The citizens of Idaho have always demonstrated a unity and sense of pride in their traditions and history, and this rich history is what makes them who they are today. From the Canadian border to Yellowstone, from Craters of the Moon to Coeur d’Alene Lake, Idahoans celebrate today. It is my privilege today to commemorate Idaho’s territorial sesquicentennial.
Idaho Congressman Mike Simpson is a cosponsor of H.J.Res.2, which proposes a balanced budget amendment to the Constitution of the United States.
Offered by Representative Bob Goodlatte (R-VA), the legislation would require a 3/5 vote of both the House and the Senate to allow spending to exceed receipts for that fiscal year, require 3/5 vote to increase the debt limit, direct the President to submit a balanced budget annually, and prohibit any bill to increase revenue from becoming law unless approved by a majority of each chamber by roll call vote. It waives these provisions when a declaration of war is in effect.
“As a supporter of the balanced budget amendment since I first came to Congress, and a long time member of the House Budget Committee, I can attest firsthand the value that a balanced budget requirement would have on the yearly budgeting process,” said Simpson. “Over the past several years, the growth in government funding has far outpaced the growth of the American family budget. Congress must answer the call of the American people to do what families in America are doing every day—figuring out what their priorities are and creating a responsible budget that reflects those priorities.”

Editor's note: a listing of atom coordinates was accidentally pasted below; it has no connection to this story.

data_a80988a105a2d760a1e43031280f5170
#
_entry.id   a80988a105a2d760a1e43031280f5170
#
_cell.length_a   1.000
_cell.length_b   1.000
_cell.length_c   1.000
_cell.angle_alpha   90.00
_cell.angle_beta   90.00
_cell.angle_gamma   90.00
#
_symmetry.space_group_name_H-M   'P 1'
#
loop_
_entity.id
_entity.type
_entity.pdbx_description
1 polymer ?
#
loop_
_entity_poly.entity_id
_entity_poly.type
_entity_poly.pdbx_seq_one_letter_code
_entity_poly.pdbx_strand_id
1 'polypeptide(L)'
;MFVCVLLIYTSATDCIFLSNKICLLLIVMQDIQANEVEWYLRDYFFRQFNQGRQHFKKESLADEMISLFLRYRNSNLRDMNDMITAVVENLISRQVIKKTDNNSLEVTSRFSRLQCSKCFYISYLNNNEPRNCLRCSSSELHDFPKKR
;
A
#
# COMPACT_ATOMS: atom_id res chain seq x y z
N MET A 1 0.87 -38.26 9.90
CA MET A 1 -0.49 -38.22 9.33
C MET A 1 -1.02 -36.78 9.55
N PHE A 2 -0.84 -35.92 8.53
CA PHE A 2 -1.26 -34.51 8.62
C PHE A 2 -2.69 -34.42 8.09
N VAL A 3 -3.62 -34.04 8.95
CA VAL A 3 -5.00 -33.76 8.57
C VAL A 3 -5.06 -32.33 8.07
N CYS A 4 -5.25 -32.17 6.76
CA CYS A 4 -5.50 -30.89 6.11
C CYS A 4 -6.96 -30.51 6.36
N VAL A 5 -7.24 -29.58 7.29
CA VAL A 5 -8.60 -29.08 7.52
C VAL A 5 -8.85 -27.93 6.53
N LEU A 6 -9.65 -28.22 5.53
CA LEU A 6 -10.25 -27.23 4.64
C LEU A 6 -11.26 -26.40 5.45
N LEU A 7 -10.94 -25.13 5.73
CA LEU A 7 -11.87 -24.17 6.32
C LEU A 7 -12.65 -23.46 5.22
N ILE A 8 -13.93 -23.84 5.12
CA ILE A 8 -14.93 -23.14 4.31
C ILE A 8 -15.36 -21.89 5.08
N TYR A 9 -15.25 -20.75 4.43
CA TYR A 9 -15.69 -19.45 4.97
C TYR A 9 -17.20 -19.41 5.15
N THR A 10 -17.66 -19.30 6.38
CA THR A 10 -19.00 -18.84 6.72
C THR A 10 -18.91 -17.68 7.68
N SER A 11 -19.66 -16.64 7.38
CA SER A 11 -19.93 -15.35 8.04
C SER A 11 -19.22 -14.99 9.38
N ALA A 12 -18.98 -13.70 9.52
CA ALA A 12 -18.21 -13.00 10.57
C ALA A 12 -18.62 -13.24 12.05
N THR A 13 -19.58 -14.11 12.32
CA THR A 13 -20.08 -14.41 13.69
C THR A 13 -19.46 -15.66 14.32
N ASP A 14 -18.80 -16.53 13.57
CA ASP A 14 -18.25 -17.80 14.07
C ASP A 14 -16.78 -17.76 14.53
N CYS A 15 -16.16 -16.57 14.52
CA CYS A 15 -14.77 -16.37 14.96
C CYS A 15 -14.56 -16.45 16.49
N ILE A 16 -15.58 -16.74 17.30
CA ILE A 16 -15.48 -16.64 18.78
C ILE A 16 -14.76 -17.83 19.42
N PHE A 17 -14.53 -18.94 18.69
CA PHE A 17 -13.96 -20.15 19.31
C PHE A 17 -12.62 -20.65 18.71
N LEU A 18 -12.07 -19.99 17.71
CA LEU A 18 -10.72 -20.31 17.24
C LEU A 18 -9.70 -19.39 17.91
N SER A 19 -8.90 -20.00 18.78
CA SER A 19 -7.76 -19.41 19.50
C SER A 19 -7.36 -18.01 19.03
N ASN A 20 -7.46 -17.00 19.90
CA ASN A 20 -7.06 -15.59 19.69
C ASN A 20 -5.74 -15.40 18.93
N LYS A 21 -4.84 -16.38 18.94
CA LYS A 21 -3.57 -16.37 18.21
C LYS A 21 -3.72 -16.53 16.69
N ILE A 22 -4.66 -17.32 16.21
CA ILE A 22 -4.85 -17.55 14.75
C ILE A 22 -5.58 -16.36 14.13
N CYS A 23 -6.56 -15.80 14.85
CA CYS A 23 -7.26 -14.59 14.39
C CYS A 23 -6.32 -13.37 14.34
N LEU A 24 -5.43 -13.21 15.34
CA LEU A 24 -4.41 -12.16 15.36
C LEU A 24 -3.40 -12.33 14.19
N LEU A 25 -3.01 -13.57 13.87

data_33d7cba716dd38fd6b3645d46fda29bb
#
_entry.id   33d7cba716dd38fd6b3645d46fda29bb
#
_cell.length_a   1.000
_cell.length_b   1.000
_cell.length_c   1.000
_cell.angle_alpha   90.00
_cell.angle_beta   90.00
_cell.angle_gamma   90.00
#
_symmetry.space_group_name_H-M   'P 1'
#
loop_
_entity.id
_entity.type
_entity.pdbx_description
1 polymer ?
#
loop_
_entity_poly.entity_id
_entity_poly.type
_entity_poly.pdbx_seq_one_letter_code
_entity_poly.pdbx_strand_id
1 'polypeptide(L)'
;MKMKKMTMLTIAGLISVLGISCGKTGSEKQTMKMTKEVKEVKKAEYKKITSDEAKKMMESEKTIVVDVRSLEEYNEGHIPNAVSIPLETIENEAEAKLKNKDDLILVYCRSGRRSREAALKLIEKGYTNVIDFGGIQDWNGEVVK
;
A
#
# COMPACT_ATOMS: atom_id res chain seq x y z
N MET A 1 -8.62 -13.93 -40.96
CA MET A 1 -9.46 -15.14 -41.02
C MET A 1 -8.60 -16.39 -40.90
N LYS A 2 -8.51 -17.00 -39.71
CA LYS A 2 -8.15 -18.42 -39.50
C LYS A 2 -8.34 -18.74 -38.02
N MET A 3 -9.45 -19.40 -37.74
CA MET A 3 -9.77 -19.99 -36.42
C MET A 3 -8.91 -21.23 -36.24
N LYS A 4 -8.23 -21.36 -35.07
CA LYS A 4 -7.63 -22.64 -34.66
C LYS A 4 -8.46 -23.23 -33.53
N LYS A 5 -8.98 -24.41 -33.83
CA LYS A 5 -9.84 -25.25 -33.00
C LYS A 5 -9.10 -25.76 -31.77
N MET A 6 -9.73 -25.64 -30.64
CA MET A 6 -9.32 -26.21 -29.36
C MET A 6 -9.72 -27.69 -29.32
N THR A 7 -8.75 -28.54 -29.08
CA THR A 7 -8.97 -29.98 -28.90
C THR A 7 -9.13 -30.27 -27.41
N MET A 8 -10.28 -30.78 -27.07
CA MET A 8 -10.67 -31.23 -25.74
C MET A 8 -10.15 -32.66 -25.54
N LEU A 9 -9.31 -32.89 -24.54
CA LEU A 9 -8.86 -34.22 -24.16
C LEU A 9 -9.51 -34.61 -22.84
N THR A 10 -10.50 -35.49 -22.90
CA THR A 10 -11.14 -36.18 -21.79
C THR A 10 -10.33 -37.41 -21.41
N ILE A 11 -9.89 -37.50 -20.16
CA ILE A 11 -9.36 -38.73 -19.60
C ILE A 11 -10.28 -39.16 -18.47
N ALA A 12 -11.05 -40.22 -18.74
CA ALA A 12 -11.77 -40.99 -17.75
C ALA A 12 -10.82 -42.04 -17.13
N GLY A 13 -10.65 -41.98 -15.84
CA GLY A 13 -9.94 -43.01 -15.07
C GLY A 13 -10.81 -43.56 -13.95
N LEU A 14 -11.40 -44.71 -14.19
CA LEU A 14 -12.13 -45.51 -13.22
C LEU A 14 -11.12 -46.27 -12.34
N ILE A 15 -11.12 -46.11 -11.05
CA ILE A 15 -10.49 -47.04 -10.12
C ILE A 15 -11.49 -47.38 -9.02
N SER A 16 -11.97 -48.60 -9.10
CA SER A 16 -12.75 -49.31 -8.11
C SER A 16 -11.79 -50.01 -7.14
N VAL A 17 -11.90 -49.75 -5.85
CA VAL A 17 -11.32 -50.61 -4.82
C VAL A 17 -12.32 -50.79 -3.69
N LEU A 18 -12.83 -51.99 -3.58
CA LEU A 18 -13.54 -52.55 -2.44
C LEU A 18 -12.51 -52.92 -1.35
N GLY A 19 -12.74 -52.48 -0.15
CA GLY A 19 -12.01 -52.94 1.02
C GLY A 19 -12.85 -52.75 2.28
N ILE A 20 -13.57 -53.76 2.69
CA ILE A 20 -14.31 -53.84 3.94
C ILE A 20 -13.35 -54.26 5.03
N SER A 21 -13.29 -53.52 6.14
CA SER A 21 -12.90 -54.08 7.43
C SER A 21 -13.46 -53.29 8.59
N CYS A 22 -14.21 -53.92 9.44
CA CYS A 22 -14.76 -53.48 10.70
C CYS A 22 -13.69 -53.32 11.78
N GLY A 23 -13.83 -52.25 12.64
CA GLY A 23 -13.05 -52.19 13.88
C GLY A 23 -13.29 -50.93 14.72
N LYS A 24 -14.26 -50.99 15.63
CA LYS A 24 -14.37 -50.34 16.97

Washington, D.C. – Idaho Congressman Mike Simpson released the following statement after the Obama administration unveiled a set of new gun proposals, including 23 separate executive orders.
“I haven’t yet had a chance to fully review the many executive orders President Obama signed today, but I have long been concerned about the use of executive orders to push forward proposals that should be considered in Congress,” said Congressman Mike Simpson. “I will take time over the coming days to fully review each of the executive orders and consider them with the Constitution and the concerns of my constituents foremost in my mind. I am not seeing any significant support among my constituents for new restrictions on gun rights nor am I seeing any momentum building in Congress for additional federal gun control measures.”
“Idaho’s abundance of parks, forests, and public lands makes our state a wonderful place in which to live, work, and play. As a life-long Idahoan, an appreciation for Idaho’s wild areas is in my blood. I spent my childhood years at Redfish Lake, hiking in the Sawtooth National Forest, and camping in Island Park. These places hold the memories of my childhood, but they are just as significant to me today. They provide beauty and space that lets me breathe and find rest when I need it.